What Are Revenue Receipts?

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Revenue receipts are money received by a business as a result of its normal business operations. In this way, revenue receipts affect the profit or loss of a business. Capital receipts are non-recurring receipts that either increase a liability or decrease an asset. A capital receipt generally results from financing activities rather than operational activities, but there are many other differences. A receipt journal entry for revenue affects cash or accounts receivable and revenue. A receipt journal entry for capital will affect cash and an asset or liability account. Revenue and capital expenditures are classified similarly.

TL;DR (Too Long; Didn't Read)

Revenue receipts are the rights of a business to compensation resulting from normal business operations, and are recorded when the business has earned the right to receive them. Generally, this means that once goods are delivered into the hands of the customer or services have been substantially provided; the business has earned the revenue.

What Are Revenue Receipts?

Revenue receipts are the rights of a business to compensation resulting from normal business operations and are recorded when the business has earned the right to receive them . These receipts are recurring and will affect the business's profit or loss on the income statement. Generally, this means that once goods are delivered into the hands of the customer or services have been substantially provided, the business has earned the revenue. However, rents and interest payments received are also considered revenue receipts. Regardless of whether cash is received or an accounts receivable balance is increased, these are still called revenue receipts.

What Are Capital Receipts?

Capital receipts are funds received from increasing a liability or decreasing an asset. In simpler terms, capital receipts are typically the result of the business taking out a loan or selling unneeded equipment. Capital receipts are not expected to be recurring. They affect the balance sheet because they must affect asset or liability accounts.

What Is the Difference Between Revenue and Capital?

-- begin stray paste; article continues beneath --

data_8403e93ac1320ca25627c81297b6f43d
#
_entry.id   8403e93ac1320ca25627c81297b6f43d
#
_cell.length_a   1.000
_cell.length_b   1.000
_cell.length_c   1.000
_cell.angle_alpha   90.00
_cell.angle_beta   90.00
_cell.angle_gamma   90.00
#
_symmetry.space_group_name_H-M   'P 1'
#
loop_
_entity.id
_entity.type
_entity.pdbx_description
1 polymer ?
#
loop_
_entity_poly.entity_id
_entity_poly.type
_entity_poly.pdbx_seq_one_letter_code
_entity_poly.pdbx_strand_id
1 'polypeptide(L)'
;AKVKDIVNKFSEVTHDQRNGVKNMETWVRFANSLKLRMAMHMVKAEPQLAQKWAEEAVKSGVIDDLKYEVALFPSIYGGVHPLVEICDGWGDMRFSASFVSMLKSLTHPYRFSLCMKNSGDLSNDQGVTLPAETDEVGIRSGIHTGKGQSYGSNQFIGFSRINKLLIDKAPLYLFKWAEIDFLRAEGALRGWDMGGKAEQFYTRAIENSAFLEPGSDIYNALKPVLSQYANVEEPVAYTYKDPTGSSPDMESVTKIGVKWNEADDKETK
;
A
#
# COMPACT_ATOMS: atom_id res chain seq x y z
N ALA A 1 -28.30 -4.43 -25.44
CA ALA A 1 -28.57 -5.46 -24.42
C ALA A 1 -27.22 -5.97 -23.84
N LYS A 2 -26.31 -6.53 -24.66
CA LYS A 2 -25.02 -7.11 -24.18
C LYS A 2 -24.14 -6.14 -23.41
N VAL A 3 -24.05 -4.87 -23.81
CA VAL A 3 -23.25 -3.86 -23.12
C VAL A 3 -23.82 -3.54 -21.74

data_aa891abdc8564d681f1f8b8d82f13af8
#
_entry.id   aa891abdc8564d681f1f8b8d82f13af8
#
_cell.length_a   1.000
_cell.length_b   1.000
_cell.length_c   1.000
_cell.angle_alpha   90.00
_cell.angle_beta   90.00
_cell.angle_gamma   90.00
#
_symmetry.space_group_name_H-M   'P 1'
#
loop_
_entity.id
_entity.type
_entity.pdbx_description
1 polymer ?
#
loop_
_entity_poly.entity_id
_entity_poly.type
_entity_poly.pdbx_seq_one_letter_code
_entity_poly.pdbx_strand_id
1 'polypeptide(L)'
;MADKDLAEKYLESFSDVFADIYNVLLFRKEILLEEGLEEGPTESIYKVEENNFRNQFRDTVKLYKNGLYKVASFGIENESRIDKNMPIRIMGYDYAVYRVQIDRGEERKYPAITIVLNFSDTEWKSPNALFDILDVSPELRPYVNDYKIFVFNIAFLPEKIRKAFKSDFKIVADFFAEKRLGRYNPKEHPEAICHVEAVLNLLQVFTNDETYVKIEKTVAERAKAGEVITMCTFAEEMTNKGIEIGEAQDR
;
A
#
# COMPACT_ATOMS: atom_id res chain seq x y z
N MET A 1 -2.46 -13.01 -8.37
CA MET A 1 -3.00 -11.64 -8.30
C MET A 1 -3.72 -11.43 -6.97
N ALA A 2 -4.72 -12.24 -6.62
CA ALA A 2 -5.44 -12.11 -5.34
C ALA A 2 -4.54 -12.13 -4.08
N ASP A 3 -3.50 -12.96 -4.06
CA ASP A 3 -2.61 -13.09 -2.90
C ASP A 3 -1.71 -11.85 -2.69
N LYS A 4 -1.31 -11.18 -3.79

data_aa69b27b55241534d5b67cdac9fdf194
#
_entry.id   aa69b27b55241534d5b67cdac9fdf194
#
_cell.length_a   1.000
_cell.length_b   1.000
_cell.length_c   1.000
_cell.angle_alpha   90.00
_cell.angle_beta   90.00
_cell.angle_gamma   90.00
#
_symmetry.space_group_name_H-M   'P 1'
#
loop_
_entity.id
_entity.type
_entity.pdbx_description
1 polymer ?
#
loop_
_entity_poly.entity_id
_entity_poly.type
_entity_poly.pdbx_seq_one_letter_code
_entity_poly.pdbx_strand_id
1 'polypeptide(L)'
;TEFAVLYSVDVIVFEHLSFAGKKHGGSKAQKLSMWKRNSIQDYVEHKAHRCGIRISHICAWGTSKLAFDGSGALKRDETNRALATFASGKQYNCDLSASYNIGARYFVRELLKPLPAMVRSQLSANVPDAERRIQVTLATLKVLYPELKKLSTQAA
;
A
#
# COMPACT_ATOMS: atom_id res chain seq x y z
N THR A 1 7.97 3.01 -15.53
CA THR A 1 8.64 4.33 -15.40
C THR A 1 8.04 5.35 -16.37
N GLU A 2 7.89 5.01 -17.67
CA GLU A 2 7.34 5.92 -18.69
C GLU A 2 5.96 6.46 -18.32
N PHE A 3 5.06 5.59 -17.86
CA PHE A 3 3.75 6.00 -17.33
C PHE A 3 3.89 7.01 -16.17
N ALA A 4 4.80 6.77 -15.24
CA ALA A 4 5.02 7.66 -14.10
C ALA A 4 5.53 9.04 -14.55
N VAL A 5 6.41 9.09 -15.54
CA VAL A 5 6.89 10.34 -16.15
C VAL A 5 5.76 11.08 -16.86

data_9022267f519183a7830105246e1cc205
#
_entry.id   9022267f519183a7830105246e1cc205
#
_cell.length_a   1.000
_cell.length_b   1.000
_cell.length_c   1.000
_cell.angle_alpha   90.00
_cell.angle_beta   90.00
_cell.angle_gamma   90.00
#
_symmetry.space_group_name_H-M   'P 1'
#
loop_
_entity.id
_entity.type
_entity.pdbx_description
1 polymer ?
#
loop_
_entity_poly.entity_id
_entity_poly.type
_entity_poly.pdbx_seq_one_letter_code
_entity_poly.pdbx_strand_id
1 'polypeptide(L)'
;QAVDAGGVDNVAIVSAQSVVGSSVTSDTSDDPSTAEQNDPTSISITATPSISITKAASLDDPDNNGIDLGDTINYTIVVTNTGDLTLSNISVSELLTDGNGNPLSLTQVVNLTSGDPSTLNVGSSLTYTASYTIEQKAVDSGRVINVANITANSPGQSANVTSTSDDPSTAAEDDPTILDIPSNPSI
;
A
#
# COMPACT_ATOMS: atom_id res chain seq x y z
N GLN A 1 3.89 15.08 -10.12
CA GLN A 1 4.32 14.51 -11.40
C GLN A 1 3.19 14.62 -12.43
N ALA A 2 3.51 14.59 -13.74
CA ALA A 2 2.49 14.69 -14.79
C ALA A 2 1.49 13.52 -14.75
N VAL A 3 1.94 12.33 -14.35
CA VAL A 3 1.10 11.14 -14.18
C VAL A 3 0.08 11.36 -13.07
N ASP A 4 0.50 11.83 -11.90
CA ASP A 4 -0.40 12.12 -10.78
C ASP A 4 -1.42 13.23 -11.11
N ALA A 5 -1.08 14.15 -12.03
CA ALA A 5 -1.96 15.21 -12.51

There are many factors which differentiate revenue receipts from capital receipts. Revenue is recurring out of necessity. If revenue stops coming into a business, it is not likely to survive. Revenue results from business operations. Capital receipts, however, are not recurring. They result from specific situations. For example, a piece of equipment could wear out or just no longer be useful to the business. Capital receipts, then, are not operational. Revenue receipts affect the income statement and can be saved to create cash reserves for future endeavors or paid out as dividends. Capital receipts affect the balance sheet and cannot be used for reserves or dividend payments.

What Does a Receipt Journal Entry Look Like?

If any confusion remains about whether or not a transaction is for a revenue receipt or a capital receipt, you might review the accounts that are affected when you prepare the journal entry. Revenue receipts affect revenue and either cash or accounts receivable. Capital receipts will usually affect cash and either a liability or a fixed asset.

First, review some examples of revenue receipts. A cash payment received for services rendered would debit the cash account and credit revenue. A company's order of parts and accessories from your business would, upon completion, cause a debit to accounts receivable and a credit to revenue. In either case, revenue is increased by being credited and either the cash asset or the accounts receivable asset is increased by being debited.

Recall that capital receipts will decrease an asset or increase a liability. A journal entry to sell surplus equipment, for example, would debit/increase cash and credit/decrease the Property, Plant and Equipment fixed asset. If the business takes out a loan, it will debit/increase cash and credit/increase a long-term liability account.

What Are Capital and Revenue Expenditures?

Similar to receipts, expenditures can be classified as either capital expenditures or revenue expenditures. Capital expenditures would involve outlays of cash to acquire assets like buildings or equipment. These expenditures would be for assets intended to last for longer than one year. Revenue expenditures are those that are necessary for normal business operations and are tied to earning the revenue receipts of the same accounting period. For example, a retail store might rent the building it occupies. It pays this rent on a monthly basis, and the building is necessary to the operation of the business. Revenue receipts cannot be generated unless the store is open. Therefore, the rent is an operating expense tied to revenue, otherwise called a revenue expenditure.

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About the Author

Laura Chapman holds a Bachelor of Science in accounting and has worked in accounting, bookkeeping and taxation positions since 2012. She has written content for online publication since 2007, with earlier works focusing more in education, craft/hobby, parenting, pets, and cooking. Now she focuses on careers, personal financial matters, small business concerns, accounting and taxation. Laura has worked in a wide variety of industries throughout her working life, including retail sales, logistics, merchandising, food service quick-serve and casual dining, janitorial, and more. This experience has given her a great deal of insight to pull from when writing about business topics.

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